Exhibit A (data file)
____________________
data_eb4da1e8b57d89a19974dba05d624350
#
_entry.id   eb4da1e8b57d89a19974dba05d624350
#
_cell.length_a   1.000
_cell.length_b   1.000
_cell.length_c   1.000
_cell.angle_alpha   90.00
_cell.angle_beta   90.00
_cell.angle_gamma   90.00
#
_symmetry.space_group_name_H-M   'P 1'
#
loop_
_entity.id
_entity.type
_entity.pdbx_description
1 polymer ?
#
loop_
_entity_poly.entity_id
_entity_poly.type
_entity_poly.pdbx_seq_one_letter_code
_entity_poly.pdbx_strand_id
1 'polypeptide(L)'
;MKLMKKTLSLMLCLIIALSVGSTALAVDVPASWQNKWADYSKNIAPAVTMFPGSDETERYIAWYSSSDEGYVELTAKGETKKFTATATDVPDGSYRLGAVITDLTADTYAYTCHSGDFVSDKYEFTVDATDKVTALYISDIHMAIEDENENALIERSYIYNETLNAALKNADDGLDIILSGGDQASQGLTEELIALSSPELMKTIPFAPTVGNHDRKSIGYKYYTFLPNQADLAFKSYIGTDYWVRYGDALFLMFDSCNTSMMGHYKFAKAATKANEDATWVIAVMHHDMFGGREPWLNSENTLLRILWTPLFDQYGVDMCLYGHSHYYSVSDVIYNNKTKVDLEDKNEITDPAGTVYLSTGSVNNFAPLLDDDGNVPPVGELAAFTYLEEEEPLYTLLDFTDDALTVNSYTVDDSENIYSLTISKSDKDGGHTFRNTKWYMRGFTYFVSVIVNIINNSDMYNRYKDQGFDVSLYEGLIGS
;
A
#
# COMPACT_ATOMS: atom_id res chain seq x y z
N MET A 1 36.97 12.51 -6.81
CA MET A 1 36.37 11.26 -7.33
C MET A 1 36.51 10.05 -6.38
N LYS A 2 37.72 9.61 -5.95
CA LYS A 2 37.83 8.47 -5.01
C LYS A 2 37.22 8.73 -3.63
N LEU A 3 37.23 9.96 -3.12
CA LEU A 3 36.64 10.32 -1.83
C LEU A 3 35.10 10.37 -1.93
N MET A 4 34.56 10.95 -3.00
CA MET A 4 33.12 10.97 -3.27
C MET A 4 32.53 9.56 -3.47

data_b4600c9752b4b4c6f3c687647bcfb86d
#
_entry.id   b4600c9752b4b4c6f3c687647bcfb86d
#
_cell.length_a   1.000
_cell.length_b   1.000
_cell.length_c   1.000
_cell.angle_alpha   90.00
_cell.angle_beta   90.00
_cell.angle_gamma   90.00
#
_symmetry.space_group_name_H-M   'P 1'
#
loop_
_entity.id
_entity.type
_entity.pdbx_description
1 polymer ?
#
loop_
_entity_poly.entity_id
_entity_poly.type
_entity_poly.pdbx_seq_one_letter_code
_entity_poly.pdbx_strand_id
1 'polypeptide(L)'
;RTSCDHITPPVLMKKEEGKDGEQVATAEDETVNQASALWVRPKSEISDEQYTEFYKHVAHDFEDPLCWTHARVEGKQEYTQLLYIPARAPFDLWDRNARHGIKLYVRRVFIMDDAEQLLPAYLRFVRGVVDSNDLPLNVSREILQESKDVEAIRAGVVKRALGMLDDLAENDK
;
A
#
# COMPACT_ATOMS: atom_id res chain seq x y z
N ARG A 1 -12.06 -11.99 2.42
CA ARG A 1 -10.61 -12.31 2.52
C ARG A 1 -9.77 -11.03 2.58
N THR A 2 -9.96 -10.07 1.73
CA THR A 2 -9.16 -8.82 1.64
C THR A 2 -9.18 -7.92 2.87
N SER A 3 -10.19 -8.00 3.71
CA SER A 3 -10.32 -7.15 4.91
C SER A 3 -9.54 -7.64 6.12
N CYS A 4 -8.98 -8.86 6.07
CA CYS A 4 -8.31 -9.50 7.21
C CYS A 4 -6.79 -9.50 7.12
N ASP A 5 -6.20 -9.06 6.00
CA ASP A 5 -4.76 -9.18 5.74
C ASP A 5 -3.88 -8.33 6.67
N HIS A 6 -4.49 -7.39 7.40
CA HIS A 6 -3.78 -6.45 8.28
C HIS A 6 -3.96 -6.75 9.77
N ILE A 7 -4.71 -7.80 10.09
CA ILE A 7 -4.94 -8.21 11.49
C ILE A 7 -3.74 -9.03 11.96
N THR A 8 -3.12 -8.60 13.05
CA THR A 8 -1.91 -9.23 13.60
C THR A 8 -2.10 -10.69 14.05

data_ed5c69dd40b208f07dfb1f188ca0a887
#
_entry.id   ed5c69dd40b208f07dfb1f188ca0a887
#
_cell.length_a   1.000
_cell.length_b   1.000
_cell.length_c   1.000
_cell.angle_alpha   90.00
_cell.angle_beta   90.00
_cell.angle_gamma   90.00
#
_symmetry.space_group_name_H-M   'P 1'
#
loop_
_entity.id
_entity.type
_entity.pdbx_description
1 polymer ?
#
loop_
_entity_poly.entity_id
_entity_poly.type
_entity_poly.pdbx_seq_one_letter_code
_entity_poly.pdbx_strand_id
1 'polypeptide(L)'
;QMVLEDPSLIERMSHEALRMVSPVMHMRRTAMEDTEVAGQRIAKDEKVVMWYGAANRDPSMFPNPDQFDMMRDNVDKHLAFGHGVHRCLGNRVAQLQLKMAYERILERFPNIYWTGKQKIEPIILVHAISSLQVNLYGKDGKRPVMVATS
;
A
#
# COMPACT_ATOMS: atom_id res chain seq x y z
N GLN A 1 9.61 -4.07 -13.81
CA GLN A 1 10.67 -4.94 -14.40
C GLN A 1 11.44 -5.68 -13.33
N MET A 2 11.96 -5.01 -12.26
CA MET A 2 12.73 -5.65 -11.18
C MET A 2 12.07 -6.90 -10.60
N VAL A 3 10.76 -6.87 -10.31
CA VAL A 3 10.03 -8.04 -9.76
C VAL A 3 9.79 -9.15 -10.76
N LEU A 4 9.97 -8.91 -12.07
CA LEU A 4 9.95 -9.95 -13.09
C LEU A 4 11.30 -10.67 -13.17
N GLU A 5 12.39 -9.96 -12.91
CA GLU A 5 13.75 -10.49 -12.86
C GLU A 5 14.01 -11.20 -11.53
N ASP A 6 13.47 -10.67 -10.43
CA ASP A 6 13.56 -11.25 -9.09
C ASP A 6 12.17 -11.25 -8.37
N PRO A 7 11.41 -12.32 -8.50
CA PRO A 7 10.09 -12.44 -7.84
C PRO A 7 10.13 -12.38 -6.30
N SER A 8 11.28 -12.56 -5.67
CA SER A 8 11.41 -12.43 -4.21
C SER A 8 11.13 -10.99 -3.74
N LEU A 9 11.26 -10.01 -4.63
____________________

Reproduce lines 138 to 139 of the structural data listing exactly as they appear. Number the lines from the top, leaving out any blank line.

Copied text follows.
C LEU A 4 11.30 -10.67 -13.17
N GLU A 5 12.39 -9.96 -12.91